Violet and Mustard

Color NameHex CodeRGB CodeCMYK Code
Violet8f00ff143, 0, 25544, 100, 0, 0
MustardFFDB58255, 219, 880, 14, 65, 0

A power couple, these two make a huge statement in a room, being powerful contrasting colors. 

Not for the faint of heart, this funky combination can look extremely contemporary when done right. 

Violet and Cream

Color NameHex CodeRGB CodeCMYK Code
Violet8f00ff143, 0, 25544, 100, 0, 0
Creamfffdd0255, 253, 2080, 1, 18, 0

A classy, sophisticated combination, violet and cream goes back to Roman times and can still be used in Mediterranean weddings today. 

A powerful, stately combination that never goes out of style.

How to Make Violet Color

  1. Mix equal parts red and blue.
  2. Then, add half as much white.
  3. Mix thoroughly for a rich, violet color.

How is Violet Different than Other Common Colors

Violet Color vs Purple

Color NameHex CodeRGB CodeCMYK Code
Violet8f00ff143, 0, 25544, 100, 0, 0
Purplea020f0160, 32, 24033, 87, 0, 6

Violet is a brighter, more saturated purple, whereas purple is a more medium pure purple.

Violet Color vs Indigo

Color NameHex CodeRGB CodeCMYK Code
Violet8f00ff143, 0, 25544, 100, 0, 0
Indigo4b008275, 0, 13042, 100, 0, 49

Indigo is a deeper, darker, much more blue-biased purple than violet.

Violet Color vs Lavender Color

Color NameHex CodeRGB CodeCMYK Code
Violet8f00ff143, 0, 25544, 100, 0, 0
Lavendere6e6fa230, 230, 2508, 8, 0, 2

Lavender is a more pale purple compared with the more saturated violet.

Violet Color vs Royal Purple

Color NameHex CodeRGB CodeCMYK Code
Violet8f00ff143, 0, 25544, 100, 0, 0
Royal Purple7851a9120, 81, 16929, 52, 0, 34

Royal purple is a deeper, richer purple than regular violet.

Violet Color vs Magenta

Color NameHex CodeRGB CodeCMYK Code
Violet8f00ff143, 0, 25544, 100, 0, 0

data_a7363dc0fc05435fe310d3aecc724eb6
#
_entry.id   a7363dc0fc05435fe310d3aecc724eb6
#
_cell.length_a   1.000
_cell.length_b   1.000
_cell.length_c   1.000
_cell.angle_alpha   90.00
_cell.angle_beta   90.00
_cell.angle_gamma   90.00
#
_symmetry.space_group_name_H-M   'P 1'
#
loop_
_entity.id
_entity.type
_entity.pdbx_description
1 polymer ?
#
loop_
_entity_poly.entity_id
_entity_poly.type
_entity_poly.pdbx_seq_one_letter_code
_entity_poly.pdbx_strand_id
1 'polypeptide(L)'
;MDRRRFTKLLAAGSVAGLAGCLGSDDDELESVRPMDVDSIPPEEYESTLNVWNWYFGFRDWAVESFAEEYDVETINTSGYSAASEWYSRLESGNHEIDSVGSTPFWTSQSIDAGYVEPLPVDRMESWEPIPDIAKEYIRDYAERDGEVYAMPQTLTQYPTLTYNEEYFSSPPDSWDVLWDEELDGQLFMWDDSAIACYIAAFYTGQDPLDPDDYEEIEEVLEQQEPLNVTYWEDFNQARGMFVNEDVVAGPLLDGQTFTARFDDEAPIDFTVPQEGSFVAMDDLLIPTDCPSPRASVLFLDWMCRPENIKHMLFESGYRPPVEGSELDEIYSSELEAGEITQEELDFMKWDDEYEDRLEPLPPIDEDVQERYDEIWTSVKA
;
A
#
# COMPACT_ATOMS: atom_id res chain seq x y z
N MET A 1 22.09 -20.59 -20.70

Magentaff00ff255, 0, 2550, 100, 0, 0

Magenta is a much brighter, pinker color than violet.

Violet Color vs Lilac Color

Color NameHex CodeRGB CodeCMYK Code
Violet8f00ff143, 0, 25544, 100, 0, 0
Lilacc8a2c8200, 162, 2000, 19, 0, 22

Lilac is a paler, less saturated purple than violet.

Violet Color vs Orchid Color

Color NameHex CodeRGB CodeCMYK Code
Violet8f00ff143, 0, 25544, 100, 0, 0
Orchidda70d6218, 112, 2140, 49, 2, 15

Orchid is a much more pink color than violet with a tinge of purple.

Violet Color vs Plum

Color NameHex CodeRGB CodeCMYK Code
Violet8f00ff143, 0, 25544, 100, 0, 0
Plum8e4585142, 69, 1330, 51, 6, 44

Plum is a deeper, more saturated, and richer purple than violet.

Violet Color in Interior Design

violet in interior design

Violet has had a resurgence recently, with Pantone selecting its color Ultra Violet in 2018. 

It has been seen extensively in fashion, design, and the arts.

Violet can add a feeling of royalty, peace, and spirituality to any room. It can be dramatic, luxurious, and sophisticated. 

It’s popular in bathrooms, hallways, or even living rooms. 

You can also go dramatic in a studio or home office if you are into that.

Modern interior design allows for a lot of color, with purples being suitable for almost room, gender, or age. 

Violet, in large doses can be used for a powerful wow factor, increasing the drama of any room with the bold color. 

Or, with paler shades, it can be used as a soothing, meditative accent color. 

Violet pairs well with metallics, creating an inviting sense of luxury and shine. 

On a couch or armchair, it can become a signature color. 

The color works best with greens, browns, and greys in interior design.

Another popular choice is using violet as an accent wall color. 

The bright color is usually too much for all the walls in a room but can add a huge statement piece as one wall in a room. 

Other options include violet furniture, violet wallpaper patterns, and window curtains. 


Violet is a great, powerful purple that has been gaining rising popularity. 

We’ve gone over all the many variations on the color, what works with the color as a color scheme, and how to work with it in painting and interior design.

Violet Colors FAQ

What’s the difference between violet and purple?

Violet is a specific wavelength of light between 380nm to 450nm, whereas purple is a mixture of red and blue wavelengths. To our eyes, these are similar in coloration but come from different sources.

What is the violet color meaning?

Violet is associated with royalty, luxury, and power due to the historical rarity of purple dye. It has also represented creativity, wisdom, dignity, mystery, and being eclectic.  

What colors make violet?

You can create a violet color when painting by mixing red and blue with some white. Depending on the shade you’d like, you will have different variations of these colors.